$1 Million Prize Recognizes Excellence in Community College Student Success Outcomes; Winner to be Announced in April 2019
Pasadena City College was named as one of 10 finalists for the 2019 Aspen Prize for Community College Excellence, the nation’s signature recognition of high achievement and performance in America’s community colleges.
Awarded every two years since 2011, the Prize recognizes institutions from over 1,000 community colleges nationwide that achieve highly and improve student outcomes. Focused solely on student access and success, the Aspen Prize recognizes community colleges with exceptional achievements in four areas:
-Certificate and degree completion while in community college and after transferring to a four-year institution
-Employment and earnings rates after graduation
-Access for and success of minority and low-income students.
In April 2019, the $1 million Prize purse will be awarded at an event in Washington, D.C. to the winner, two or three finalists-with-distinction, and a “Rising Star” that has achieved exceptional levels of improvement. Between now and then, Aspen will work with a team of national experts to collect extensive, additional data and conduct multi-day site visits to the 10 finalist colleges.
“Pasadena City College has taken great strides to ensure that students learn what they need to be successful not only while in community college but also after they transfer to a four-year university,” said Joshua Wyner, Executive Director of the Aspen Institute’s College Excellence Program. “Faculty are at the center of making improvements, working to ensure that the college’s very diverse students receive a uniformly high-quality education.”
Pasadena City College, also named a 2017 Aspen Prize Finalist, stands out as one of the nation’s top community colleges for many reasons, including:
-Impressive transfer practices that include specialized advising for students who aim to transfer to a four-year college, leading to a rate of transfer to four-year colleges that is eight percentage points above the national average (33 percent).
-Among students who transfer, over half achieve a bachelor’s degree within six years of having entered community college, well above the national average (42 percent).
-A strong focus on improving outcomes for low-income students and students of color that includes scaled faculty efforts to identify and address gaps in course success to college-wide efforts to increase diversity within faculty ranks.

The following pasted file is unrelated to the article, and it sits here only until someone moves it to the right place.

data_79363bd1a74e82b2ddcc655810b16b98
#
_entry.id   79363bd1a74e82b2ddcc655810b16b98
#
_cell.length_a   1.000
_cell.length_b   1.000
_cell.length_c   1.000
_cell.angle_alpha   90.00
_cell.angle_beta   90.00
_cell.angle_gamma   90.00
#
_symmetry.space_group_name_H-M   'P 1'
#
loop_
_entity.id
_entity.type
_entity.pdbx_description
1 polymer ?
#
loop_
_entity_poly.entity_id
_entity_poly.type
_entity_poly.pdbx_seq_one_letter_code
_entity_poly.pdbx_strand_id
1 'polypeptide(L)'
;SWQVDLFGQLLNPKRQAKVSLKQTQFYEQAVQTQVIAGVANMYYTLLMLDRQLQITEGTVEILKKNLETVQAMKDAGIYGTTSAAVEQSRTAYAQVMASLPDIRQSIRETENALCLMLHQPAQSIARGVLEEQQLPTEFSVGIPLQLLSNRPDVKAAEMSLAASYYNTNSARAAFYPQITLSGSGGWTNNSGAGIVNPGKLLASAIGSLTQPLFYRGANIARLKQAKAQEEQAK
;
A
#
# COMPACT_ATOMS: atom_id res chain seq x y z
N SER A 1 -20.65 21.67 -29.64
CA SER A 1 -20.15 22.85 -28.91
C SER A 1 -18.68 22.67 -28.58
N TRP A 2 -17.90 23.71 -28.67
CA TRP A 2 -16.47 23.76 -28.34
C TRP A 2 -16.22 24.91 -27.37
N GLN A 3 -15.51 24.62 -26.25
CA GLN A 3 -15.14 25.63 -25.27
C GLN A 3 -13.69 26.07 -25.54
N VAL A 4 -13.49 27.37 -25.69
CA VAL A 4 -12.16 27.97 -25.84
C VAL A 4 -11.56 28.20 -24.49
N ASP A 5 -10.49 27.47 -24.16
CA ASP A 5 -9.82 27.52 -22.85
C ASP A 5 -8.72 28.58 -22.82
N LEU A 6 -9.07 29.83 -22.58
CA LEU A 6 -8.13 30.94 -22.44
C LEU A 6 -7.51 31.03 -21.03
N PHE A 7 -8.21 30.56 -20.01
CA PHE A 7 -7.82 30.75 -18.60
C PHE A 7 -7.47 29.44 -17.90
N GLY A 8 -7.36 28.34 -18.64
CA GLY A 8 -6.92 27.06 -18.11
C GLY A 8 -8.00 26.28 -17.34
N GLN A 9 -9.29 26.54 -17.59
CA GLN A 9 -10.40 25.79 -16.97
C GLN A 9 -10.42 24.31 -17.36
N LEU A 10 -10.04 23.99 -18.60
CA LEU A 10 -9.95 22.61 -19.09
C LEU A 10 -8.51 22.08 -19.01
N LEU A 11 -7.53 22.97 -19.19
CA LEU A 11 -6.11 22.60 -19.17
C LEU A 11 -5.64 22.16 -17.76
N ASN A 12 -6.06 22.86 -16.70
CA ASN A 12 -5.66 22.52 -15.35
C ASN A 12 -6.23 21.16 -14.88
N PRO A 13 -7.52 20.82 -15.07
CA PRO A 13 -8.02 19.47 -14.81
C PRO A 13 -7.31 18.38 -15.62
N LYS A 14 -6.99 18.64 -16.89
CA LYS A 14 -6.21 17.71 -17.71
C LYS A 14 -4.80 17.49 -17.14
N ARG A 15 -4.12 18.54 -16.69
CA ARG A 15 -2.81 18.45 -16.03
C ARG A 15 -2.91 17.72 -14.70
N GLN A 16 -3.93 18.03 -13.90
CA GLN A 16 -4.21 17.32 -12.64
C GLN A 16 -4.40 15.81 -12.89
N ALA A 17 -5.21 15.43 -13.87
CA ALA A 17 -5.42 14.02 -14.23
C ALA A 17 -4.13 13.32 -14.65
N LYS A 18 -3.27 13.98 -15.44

-Dedicated services for large numbers of war veterans, including a newly-remodeled resource center, and a transition course designed specifically for Iraq and Afghanistan veterans.
Community colleges today enroll about 40 percent of all U.S. undergraduates – six million students – who are working toward earning degrees and certificates. Improving student success across the more than 1,000 community colleges in the U.S. is critical to national efforts to develop talent and enable individual social mobility, because:
-Community colleges disproportionally enroll low-income and minority students enrolled in college today.
-Community college graduation rates remain flat, with fewer than 40 percent of all entering students earning a degree and/or transferring to a four-year college or university.
-A college degree is today more important than ever before; recent research shows that out of the 11.6 million jobs created in the post-recession economy, 11.5 million require a college education.
The 10 Aspen Prize Finalists have achieved strong and improving student success rates in very different contexts – they are from rural and urban areas, serve demographically different student bodies, and offer a varied mix of technical workforce and academic transfer programs. These 10 institutions offer proof that every community college can achieve higher levels of success for students while in college and after they graduate.